Two Things To Remember When Completing FAFSA

8 September 2015
 Categories: , Blog


You spent years considering what college you wanted to attend, and you've even given careful consideration on what you will major in. You thought you had everything together until you started to research tuition, room and board and other education costs. Now you have to tackle the issue of how you're going to pay for your education. If your family is unable to cover these costs for you, completing a Free Application for Federal Student Aid, or FAFSA, is likely your next step.

Early Completion

While the application is pretty self-explanatory, don't make the mistake of assuming the application is only for federal college funding sources. The FAFSA puts you in line for both federal and institution-specific funding programs. An important thing to remember about institution-specific programs is that they often have caps or limits for funding dollars or students.

For example, a college might only have a work study program available for 100 students per school year. For this reason, it's imperative that you complete your application early. As the saying says, the early bird gets the worm. When you complete your FAFSA early, you can be considered for institution-specific programs long before they reach their caps. Ideally, you should be completing your FAFSA application at the same time you're completing your college applications.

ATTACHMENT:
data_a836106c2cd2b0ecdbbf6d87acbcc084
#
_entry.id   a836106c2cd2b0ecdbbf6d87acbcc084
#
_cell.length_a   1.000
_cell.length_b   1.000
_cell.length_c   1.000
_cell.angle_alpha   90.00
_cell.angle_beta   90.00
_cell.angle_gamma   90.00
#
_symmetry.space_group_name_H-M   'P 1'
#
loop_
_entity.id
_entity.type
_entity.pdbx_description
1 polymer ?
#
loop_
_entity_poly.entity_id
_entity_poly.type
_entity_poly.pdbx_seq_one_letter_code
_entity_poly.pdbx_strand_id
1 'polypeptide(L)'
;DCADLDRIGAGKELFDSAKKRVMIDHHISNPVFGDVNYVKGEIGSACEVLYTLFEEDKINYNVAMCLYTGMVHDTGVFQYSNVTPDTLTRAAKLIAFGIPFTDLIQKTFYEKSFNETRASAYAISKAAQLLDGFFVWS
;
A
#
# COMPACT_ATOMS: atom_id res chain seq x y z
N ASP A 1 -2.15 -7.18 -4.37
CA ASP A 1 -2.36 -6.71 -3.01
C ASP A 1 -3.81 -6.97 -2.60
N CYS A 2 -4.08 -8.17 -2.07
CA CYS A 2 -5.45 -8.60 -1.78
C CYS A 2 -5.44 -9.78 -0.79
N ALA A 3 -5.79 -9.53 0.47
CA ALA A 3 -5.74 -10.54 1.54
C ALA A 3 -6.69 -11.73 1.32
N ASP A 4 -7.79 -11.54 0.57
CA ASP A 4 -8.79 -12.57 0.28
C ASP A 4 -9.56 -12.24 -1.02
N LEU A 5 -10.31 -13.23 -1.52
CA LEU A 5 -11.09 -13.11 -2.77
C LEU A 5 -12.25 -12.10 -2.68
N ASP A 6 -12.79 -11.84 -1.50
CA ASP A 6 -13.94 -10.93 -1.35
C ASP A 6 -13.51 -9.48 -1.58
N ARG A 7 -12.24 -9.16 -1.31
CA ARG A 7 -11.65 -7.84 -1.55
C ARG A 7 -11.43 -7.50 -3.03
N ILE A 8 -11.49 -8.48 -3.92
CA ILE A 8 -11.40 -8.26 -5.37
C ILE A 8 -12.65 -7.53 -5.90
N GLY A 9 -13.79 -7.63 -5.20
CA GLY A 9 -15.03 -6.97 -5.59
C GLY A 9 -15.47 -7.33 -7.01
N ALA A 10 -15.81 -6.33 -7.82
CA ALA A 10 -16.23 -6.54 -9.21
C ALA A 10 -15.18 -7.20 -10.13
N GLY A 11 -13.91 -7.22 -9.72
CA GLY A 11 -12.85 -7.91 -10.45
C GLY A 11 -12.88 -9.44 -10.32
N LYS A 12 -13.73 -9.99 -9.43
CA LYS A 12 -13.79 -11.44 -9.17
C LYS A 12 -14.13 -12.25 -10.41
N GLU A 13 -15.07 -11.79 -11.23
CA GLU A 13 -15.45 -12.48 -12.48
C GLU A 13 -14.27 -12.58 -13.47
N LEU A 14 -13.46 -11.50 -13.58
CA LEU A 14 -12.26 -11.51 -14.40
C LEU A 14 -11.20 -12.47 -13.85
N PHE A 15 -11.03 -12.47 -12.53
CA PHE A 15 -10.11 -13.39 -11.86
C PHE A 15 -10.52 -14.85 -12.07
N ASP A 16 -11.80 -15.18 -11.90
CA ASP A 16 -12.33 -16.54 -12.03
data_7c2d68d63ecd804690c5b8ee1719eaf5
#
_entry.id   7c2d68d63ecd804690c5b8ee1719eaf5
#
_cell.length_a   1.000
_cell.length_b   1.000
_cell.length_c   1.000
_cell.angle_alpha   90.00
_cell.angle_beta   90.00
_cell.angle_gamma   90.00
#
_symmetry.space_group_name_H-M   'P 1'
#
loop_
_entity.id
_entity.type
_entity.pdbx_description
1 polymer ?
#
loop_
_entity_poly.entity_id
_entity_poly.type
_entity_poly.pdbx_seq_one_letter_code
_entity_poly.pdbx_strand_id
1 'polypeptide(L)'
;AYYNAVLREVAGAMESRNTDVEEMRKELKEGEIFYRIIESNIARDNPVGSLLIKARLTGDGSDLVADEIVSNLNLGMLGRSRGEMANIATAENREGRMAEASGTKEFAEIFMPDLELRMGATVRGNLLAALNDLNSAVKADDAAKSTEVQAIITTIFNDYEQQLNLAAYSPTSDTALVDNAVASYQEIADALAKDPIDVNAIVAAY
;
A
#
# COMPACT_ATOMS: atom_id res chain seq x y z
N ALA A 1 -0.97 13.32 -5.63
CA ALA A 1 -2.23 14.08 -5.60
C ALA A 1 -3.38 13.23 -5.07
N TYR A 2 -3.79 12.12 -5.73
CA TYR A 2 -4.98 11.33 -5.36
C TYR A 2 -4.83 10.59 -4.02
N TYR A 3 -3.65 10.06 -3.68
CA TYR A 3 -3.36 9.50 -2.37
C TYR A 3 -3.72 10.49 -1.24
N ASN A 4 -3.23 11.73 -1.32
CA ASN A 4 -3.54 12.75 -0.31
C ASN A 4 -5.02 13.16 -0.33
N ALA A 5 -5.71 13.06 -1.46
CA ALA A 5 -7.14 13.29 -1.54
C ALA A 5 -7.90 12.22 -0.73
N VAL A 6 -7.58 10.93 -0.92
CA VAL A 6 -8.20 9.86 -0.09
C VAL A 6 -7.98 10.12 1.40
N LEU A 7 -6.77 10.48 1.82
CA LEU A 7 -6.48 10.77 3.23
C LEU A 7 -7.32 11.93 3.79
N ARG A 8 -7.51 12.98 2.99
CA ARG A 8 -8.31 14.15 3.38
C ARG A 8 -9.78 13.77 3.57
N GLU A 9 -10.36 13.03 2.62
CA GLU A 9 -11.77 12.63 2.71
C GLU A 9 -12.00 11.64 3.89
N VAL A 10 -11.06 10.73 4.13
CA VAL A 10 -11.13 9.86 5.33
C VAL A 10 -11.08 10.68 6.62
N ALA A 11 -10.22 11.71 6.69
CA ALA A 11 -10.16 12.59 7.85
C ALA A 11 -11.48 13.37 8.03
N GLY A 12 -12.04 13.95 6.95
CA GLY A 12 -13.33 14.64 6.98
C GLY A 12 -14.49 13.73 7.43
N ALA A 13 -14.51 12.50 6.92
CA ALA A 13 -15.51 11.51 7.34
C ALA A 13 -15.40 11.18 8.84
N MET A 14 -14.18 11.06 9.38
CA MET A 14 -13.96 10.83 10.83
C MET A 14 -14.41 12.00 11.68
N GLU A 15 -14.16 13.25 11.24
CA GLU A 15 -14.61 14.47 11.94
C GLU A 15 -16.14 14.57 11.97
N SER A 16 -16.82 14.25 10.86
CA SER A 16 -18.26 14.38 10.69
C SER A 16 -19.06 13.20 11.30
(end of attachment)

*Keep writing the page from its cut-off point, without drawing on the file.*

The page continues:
Award Appeal

Some people are unaware that you can actually appeal the award package you receive after completing the FAFSA. The application has a number of different questions, but it still only offers the school a glimpse of your life circumstances. Contact the financial aid department and tell them how grateful you are for the awards that were offered to you, but explain in detail why the package isn't going to fully fund your education.

Take a student who has a terminally ill parent who happens to have a large savings account, for example. Based on the application, the school is only able to see that the parent has a large sum of money in the bank, not that the savings account is being used to pay for medical treatments. In this case, speaking with someone from the school directly might offer a different outcome.

FAFSA is one of the most important steps in the college funding process. Make sure you are taking your time when completing the application to avoid mistakes and get the most out of your application. Remember, your education could depend on it.